BOSTON (AP) — Passengers on a cruise ship that ran aground on a reef near Bermuda during a seven-day vacation shrugged their shoulders and said the mishap was no big deal as they disembarked Friday.
The Norwegian Dawn, carrying nearly 3,500 passengers and crew, returned to the Black Falcon Terminal in Boston. Everyone had a story to tell — and a discount on their next cruise.
"I was afraid I was going to spill my drink," said Bill Hagelberg, of Ashburnham. "It was really nothing ... and we got another day in Bermuda. Perfect."
Some passengers described an initial moment of confusion and panic that quickly went away.
"It was a different experience. I mean, it was initially a little crazy, a little scary with the mayday and that sort of thing," said Christina Kokinda, of Norwood.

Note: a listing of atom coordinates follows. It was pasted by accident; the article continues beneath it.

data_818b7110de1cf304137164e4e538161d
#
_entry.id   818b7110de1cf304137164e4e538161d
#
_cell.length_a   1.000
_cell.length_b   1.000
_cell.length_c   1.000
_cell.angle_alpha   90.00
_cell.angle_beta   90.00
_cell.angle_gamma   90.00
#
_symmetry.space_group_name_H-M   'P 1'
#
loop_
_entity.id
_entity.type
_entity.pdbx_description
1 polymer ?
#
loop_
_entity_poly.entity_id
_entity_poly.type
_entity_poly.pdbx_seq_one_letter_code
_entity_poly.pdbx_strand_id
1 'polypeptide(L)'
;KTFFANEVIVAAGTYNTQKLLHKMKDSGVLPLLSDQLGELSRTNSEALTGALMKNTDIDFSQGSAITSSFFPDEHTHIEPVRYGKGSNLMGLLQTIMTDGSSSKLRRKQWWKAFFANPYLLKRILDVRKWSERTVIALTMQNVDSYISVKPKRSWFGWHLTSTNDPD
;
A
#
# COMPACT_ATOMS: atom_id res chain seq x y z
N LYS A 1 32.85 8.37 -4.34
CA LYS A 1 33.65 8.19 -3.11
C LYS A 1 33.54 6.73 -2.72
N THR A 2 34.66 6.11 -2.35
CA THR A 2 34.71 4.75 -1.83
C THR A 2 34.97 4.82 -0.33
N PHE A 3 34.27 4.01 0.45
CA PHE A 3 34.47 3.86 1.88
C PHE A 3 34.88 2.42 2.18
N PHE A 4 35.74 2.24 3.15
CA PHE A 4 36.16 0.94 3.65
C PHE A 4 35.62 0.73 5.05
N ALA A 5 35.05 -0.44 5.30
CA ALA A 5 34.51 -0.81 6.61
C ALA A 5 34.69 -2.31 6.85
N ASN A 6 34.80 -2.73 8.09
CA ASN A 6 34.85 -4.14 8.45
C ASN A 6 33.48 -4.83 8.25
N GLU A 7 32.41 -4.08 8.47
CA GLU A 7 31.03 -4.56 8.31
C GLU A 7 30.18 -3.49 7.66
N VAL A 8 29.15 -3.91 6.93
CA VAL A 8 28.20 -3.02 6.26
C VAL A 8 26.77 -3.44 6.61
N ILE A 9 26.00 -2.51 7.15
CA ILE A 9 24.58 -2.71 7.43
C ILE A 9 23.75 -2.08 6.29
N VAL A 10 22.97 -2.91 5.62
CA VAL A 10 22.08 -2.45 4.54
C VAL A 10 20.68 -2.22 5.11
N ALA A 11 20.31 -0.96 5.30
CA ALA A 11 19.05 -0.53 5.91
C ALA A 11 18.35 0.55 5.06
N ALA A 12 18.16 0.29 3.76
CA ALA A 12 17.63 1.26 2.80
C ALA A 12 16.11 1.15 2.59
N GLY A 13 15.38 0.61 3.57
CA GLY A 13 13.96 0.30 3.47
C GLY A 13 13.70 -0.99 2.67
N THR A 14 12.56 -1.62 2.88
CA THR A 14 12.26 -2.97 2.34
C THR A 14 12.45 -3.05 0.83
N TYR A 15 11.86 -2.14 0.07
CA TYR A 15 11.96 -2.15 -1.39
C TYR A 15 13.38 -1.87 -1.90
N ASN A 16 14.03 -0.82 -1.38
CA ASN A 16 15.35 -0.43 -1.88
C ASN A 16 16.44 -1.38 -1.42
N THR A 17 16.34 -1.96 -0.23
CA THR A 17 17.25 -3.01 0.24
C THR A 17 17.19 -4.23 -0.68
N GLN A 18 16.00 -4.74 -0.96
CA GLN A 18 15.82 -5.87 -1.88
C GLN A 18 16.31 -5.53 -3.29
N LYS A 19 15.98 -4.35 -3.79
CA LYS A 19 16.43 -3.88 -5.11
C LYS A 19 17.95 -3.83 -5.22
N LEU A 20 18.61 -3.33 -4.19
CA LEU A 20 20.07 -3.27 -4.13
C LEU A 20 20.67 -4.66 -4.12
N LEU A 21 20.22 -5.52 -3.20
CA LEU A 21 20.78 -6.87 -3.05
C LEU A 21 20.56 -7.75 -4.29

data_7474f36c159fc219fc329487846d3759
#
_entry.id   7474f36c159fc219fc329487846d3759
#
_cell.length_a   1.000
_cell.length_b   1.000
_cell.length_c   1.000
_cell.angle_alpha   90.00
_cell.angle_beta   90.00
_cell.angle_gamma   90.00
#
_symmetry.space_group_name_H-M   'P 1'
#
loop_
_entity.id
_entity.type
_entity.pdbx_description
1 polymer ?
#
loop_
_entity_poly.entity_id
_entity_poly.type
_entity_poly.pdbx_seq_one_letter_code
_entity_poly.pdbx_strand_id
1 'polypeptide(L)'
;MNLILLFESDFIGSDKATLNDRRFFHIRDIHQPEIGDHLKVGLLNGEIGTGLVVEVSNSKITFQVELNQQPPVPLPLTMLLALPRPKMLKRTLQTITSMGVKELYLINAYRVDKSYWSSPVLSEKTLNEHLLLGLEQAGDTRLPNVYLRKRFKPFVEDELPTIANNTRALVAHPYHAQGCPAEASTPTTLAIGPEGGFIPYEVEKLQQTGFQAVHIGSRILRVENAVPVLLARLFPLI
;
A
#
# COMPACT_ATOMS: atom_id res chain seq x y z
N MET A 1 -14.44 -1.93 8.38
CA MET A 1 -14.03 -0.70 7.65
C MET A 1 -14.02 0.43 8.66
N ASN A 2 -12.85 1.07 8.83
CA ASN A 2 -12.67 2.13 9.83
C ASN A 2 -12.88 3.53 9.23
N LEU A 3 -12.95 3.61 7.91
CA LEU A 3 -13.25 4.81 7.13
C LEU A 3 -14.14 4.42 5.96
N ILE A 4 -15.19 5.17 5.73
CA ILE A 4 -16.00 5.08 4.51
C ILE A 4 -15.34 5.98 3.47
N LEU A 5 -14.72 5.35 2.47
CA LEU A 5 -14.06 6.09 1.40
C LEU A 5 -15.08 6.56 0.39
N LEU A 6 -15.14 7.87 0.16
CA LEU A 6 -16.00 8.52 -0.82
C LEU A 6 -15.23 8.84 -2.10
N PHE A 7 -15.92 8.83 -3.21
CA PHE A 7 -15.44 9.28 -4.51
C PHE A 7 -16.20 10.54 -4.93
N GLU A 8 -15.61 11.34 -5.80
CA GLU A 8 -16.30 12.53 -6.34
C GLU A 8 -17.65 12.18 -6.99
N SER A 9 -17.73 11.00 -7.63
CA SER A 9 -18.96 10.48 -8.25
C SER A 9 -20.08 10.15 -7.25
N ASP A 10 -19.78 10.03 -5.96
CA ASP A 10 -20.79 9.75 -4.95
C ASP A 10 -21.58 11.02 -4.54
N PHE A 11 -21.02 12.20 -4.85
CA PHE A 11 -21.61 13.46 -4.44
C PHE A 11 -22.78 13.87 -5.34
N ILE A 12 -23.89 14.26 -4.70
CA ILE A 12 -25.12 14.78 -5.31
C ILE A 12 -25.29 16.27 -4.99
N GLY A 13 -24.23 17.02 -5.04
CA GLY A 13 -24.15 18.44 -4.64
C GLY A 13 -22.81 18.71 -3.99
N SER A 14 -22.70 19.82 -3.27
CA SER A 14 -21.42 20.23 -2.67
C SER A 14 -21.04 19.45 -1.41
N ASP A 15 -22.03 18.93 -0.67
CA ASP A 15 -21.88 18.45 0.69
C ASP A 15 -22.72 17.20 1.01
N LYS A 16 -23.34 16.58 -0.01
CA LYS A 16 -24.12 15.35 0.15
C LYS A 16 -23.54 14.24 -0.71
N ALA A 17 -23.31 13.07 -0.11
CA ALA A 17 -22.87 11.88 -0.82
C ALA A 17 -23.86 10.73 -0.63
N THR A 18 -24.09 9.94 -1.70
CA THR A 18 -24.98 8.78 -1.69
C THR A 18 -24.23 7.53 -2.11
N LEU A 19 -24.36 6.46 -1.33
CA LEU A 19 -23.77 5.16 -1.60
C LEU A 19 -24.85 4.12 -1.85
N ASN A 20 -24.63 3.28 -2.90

Fran Kinsall, of New London, Connecticut, was calmed by her husband's Navy experience.
"I heard something and I said, 'This doesn't sound good,'" she said. "And my husband, being an old submariner, knew exactly what went on so I wasn't concerned."
The ship hit the reef late Tuesday and was stuck for more than six hours before a rising tide helped push it into deeper water.
Norwegian Cruise Line says a temporary malfunction in the steering system forced the ship off course near Bermuda, where it had spent three days in port.
The company says a team of experts inspected the ship and found it to be safe.
The ship's 2,443 passengers will receive a 15 percent credit for a future cruise that Kinsall said she intends to take advantage of. "We'll go again with Norwegian Cruise Line," she said.